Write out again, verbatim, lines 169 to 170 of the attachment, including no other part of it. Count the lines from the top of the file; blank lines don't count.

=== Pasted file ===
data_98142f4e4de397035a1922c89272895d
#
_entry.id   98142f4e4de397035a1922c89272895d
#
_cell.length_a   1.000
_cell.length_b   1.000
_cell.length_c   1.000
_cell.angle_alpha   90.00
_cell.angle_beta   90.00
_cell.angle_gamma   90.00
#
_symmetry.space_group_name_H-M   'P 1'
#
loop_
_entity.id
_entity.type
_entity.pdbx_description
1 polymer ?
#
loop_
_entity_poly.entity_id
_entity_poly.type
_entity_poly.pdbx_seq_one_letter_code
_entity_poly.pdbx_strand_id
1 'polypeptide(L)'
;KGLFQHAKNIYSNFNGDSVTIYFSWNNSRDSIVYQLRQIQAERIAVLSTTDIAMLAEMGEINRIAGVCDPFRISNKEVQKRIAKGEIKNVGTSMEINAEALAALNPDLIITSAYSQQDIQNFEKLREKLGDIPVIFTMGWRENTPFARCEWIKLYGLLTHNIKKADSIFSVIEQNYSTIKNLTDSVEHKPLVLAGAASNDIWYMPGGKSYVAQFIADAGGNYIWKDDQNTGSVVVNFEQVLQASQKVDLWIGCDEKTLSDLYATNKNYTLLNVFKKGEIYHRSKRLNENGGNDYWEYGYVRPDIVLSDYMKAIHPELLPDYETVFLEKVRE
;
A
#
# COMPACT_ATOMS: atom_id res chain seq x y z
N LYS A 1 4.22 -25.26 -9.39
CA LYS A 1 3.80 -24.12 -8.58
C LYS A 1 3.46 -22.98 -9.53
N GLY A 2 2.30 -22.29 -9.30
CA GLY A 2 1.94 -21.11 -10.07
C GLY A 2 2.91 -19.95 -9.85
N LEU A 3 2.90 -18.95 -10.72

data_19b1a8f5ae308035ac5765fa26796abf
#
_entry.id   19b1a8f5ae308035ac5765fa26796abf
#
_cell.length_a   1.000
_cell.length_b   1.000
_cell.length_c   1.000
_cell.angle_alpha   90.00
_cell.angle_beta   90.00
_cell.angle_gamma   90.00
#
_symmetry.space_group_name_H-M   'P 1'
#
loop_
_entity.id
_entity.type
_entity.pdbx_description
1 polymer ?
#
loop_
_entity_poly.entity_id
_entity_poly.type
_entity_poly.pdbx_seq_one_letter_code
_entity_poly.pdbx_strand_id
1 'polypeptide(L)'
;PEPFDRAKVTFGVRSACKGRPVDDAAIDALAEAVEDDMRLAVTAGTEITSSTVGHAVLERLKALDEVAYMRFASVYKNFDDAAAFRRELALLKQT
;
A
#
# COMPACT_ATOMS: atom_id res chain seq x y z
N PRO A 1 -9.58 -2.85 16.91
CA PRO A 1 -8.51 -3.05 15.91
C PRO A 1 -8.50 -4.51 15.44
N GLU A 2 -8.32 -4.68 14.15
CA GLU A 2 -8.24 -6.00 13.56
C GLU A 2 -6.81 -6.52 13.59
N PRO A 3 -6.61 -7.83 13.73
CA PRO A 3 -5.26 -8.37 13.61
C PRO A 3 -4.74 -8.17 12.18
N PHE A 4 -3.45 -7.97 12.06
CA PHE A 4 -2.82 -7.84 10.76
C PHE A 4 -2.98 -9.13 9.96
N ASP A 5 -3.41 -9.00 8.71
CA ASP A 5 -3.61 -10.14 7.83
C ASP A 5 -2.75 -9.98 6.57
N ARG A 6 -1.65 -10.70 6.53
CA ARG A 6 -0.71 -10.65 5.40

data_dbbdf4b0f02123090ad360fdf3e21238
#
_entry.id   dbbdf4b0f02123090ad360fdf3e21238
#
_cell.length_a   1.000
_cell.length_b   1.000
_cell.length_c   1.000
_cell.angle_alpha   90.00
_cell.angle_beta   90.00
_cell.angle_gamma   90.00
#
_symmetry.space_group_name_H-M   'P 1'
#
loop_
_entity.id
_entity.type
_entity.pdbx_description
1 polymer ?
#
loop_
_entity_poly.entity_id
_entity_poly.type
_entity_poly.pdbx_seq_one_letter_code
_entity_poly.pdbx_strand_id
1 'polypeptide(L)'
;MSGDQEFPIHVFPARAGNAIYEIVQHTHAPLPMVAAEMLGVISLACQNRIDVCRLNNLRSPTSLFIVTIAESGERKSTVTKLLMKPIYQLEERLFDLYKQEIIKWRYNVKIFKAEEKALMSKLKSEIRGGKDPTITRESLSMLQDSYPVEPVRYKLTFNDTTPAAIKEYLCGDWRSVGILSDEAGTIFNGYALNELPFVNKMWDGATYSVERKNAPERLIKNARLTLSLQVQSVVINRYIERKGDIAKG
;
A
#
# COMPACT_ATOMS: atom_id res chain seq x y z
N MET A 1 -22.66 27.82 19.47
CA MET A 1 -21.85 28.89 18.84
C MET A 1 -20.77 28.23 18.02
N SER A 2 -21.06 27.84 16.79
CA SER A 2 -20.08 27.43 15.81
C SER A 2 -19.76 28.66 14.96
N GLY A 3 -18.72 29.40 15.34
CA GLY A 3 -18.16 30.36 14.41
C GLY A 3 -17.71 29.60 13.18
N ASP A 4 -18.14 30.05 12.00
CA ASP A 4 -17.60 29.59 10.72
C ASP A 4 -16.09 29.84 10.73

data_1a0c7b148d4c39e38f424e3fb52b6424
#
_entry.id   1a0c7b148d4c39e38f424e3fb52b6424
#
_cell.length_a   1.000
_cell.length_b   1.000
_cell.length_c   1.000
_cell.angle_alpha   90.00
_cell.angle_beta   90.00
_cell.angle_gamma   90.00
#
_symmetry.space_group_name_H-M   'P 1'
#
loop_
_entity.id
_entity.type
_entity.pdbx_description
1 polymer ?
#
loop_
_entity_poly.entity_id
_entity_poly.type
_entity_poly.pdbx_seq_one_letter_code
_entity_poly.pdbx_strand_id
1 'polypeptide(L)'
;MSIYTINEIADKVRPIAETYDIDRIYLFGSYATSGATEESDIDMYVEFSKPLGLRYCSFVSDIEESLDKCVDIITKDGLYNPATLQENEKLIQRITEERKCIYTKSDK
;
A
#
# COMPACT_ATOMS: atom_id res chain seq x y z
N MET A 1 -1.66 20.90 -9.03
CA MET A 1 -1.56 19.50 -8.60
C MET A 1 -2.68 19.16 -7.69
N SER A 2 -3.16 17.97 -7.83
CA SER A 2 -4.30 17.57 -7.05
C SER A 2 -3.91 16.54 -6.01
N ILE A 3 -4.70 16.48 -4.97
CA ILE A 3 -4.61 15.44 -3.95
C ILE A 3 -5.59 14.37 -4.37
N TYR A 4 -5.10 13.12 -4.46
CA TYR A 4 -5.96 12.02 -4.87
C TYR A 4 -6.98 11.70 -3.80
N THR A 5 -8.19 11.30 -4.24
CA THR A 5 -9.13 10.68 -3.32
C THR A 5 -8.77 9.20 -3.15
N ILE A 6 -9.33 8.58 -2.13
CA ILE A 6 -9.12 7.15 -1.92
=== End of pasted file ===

N THR A 5 -8.19 11.30 -4.24
CA THR A 5 -9.13 10.68 -3.32